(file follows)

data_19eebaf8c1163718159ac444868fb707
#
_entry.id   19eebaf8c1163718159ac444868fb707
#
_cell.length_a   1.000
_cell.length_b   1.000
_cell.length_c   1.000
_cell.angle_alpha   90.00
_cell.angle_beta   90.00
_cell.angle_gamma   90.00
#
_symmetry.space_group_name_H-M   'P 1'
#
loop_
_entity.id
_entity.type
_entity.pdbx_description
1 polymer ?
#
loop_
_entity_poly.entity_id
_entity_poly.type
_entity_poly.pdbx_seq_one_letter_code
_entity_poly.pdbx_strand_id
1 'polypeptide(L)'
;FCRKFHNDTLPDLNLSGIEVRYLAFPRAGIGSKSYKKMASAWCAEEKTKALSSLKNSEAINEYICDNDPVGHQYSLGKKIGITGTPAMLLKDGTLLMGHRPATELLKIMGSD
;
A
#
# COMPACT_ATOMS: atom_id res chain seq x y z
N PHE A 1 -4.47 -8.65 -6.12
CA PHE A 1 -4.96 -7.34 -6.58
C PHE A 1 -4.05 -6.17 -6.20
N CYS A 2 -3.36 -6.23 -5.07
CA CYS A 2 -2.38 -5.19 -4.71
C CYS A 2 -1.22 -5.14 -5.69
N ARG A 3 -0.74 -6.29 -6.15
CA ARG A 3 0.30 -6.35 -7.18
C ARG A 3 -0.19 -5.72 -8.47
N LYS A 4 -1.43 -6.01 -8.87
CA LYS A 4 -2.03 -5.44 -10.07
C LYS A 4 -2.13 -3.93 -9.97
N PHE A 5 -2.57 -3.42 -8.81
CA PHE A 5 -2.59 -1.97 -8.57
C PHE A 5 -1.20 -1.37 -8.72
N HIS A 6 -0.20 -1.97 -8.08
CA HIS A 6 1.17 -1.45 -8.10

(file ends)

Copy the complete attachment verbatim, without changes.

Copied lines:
data_19eebaf8c1163718159ac444868fb707
#
_entry.id   19eebaf8c1163718159ac444868fb707
#
_cell.length_a   1.000
_cell.length_b   1.000
_cell.length_c   1.000
_cell.angle_alpha   90.00
_cell.angle_beta   90.00
_cell.angle_gamma   90.00
#
_symmetry.space_group_name_H-M   'P 1'
#
loop_
_entity.id
_entity.type
_entity.pdbx_description
1 polymer ?
#
loop_
_entity_poly.entity_id
_entity_poly.type
_entity_poly.pdbx_seq_one_letter_code
_entity_poly.pdbx_strand_id
1 'polypeptide(L)'
;FCRKFHNDTLPDLNLSGIEVRYLAFPRAGIGSKSYKKMASAWCAEEKTKALSSLKNSEAINEYICDNDPVGHQYSLGKKIGITGTPAMLLKDGTLLMGHRPATELLKIMGSD
;
A
#
# COMPACT_ATOMS: atom_id res chain seq x y z
N PHE A 1 -4.47 -8.65 -6.12
CA PHE A 1 -4.96 -7.34 -6.58
C PHE A 1 -4.05 -6.17 -6.20
N CYS A 2 -3.36 -6.23 -5.07
CA CYS A 2 -2.38 -5.19 -4.71
C CYS A 2 -1.22 -5.14 -5.69
N ARG A 3 -0.74 -6.29 -6.15
CA ARG A 3 0.30 -6.35 -7.18
C ARG A 3 -0.19 -5.72 -8.47
N LYS A 4 -1.43 -6.01 -8.87
CA LYS A 4 -2.03 -5.44 -10.07
C LYS A 4 -2.13 -3.93 -9.97
N PHE A 5 -2.57 -3.42 -8.81
CA PHE A 5 -2.59 -1.97 -8.57
C PHE A 5 -1.20 -1.37 -8.72
N HIS A 6 -0.20 -1.97 -8.08
CA HIS A 6 1.17 -1.45 -8.10